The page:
The Fair Prices program, which sets prices for some two thousand essential products through voluntary agreements between the Government and producing and marketing companies, It will be valid until December 31, 2023.
In Resolution 1077/2022, published this Monday in the Official Gazette, the term of validity until the end of next year was established, while the regulations to be met by the companies producing the distributed inputs were detailed.
The original resolution with which Fair Prices was created, published on November 10, was limited to companies supplying Mass Consumption Goods, retail and wholesale supermarkets, and did not set the term of validity of the program, beyond establishing that the agreements with each company would run from November 2022 to the end of February 2023.
Mindful of this situation, in the recitals of resolution 1077 it is indicated that “it is necessary to clarify the term of validity of the Fair Prices Program” and empower the Ministry of Commerce to “issue the necessary clarifying regulations”.
In addition, the companies that produce inputs released were incorporatedconsidered as the “producers of strategic products for the national industry that, as a result of an industrial process, are part of the production chain of a large part of the mass consumption products, among others”.
Those companies, if they sign the agreement to adhere to the program, “must constantly and uninterruptedly sell the products that they market and that will be detailed at the time of signing the aforementioned agreement” between December 2022 and February 2023.
In the event that it is impossible to supply a product for reasons beyond the control of the companies, “they must give reliable notice of this to the Undersecretary of Policies for the Internal Market” within a period of no more than 72 hours of becoming aware of said impossibility.
In this framework, it will be considered that the companies incurred in infringement when they do not respond in a timely manner to the information requirements or when the breach of any of the provisions of the resolution and the clauses of the agreement they sign is verified.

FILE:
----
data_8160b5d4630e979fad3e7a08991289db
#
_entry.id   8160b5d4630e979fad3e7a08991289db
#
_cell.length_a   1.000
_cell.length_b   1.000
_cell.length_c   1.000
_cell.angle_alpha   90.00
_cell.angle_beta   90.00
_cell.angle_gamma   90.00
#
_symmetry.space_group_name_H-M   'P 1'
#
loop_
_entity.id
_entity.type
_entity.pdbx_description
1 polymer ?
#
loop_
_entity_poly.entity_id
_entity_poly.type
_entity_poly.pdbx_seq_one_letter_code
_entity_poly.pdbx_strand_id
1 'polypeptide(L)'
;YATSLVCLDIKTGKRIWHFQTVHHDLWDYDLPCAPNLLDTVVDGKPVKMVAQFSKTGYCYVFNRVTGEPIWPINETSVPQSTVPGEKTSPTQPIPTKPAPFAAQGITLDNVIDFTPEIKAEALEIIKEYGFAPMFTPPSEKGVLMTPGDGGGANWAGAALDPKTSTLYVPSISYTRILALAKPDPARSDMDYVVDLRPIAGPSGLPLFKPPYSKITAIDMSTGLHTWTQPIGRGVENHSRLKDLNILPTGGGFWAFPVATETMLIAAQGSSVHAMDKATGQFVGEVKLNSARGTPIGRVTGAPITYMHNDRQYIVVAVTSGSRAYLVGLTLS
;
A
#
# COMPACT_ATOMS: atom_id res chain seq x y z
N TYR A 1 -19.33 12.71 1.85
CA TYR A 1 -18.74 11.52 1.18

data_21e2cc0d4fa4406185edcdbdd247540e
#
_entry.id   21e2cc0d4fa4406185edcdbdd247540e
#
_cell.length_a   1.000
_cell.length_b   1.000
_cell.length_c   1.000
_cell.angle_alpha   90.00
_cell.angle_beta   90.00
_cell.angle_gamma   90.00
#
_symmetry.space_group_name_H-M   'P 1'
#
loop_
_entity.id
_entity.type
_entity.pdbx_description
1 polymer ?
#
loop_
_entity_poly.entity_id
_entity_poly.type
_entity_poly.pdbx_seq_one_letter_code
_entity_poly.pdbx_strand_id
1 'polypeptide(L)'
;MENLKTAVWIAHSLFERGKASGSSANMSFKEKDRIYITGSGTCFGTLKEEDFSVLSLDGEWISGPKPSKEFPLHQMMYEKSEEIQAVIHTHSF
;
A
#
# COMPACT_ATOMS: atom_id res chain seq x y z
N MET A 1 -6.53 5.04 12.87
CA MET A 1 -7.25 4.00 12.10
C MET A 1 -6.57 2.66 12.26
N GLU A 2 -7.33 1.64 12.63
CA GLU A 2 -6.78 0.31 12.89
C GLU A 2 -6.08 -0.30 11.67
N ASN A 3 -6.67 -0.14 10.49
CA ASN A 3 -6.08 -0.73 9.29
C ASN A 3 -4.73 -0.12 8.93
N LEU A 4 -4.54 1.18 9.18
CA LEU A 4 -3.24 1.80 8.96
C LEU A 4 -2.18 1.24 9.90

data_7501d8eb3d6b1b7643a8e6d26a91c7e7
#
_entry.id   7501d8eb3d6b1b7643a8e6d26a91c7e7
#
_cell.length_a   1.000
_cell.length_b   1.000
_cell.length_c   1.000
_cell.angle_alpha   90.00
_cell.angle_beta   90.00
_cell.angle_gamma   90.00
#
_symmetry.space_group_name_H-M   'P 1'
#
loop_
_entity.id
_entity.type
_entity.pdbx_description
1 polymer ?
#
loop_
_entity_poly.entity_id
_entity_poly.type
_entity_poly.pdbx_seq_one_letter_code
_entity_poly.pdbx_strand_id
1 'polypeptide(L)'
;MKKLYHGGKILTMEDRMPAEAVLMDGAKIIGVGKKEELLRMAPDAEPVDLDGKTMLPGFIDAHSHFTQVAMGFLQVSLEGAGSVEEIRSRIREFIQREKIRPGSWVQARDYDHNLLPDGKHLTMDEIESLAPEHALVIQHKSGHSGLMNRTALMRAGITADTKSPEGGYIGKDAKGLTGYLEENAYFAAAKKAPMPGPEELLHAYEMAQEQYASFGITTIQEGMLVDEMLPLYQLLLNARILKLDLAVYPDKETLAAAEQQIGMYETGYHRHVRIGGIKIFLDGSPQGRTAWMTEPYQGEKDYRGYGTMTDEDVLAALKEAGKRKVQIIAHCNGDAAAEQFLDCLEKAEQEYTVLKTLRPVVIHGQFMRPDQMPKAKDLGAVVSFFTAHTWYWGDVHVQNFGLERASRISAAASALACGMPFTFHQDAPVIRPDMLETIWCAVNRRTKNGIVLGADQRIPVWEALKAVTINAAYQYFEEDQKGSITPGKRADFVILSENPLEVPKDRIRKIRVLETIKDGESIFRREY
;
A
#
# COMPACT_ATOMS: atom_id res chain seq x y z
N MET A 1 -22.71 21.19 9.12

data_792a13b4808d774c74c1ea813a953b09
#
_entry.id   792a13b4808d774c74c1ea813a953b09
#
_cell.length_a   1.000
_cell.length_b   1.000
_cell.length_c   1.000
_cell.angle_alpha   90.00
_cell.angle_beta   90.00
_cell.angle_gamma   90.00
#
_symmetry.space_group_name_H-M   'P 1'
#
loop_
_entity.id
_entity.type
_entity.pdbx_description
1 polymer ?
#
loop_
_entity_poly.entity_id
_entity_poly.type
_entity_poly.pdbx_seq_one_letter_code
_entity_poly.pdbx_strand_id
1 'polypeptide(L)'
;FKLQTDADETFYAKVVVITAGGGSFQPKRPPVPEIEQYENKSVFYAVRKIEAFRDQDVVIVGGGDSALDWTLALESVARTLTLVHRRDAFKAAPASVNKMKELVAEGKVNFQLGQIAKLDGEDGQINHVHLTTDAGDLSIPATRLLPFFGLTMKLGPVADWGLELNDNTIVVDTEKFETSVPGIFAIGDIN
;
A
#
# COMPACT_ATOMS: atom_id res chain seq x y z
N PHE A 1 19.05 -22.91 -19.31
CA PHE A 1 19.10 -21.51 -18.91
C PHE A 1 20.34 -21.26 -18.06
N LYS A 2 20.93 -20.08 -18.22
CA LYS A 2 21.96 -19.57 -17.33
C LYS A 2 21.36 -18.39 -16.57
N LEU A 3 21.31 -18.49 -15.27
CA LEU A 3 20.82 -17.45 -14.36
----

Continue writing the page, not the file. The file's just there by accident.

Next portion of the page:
A few days ago, the Minister of Economy, Sergio Massa, together with the Secretary of Commerce, Matías Tombolini, signed an agreement with the main suppliers of industrial inputs for the production of food and consumer goods for which said companies will not be able to change their prices above 3.9% per month on average compared to the month of December.
The objective of this voluntary agreement, which will last until March 2023, is give predictability to the cost structure of the companies that participate in the Fair Prices program because one of the fundamental factors in the formation of the price of a product are the costs of the so-called inputs of widespread use.
On that occasion, Massa stressed that these agreements “allow the network of more than 41,000 SMEs that are part of the value chain to have the possibility of planning.”
Tombolini claimed that “We continue working on the road map proposed by Minister Massa to lower inflationary pressure and bring order and predictability to all sectors.”
The inputs produced by the companies that signed this agreement (glass, paper, aluminum, chemicals, among others) are key in the industry’s value chains, as they constitute essential raw materials.
In the last week, the program incorporated products for the Christmas and New Year table by launching in supermarkets and wholesalers throughout the country a basket of about fifty typical foods and drinks for the celebration of the Holidays.
Consumers from all over the country can verify prices and if a product in the gondola is part of Fair Prices through the program app which can be downloaded for both Android and IOS.
The app also allows you to make complaints in case of non-compliance with prices or shortages.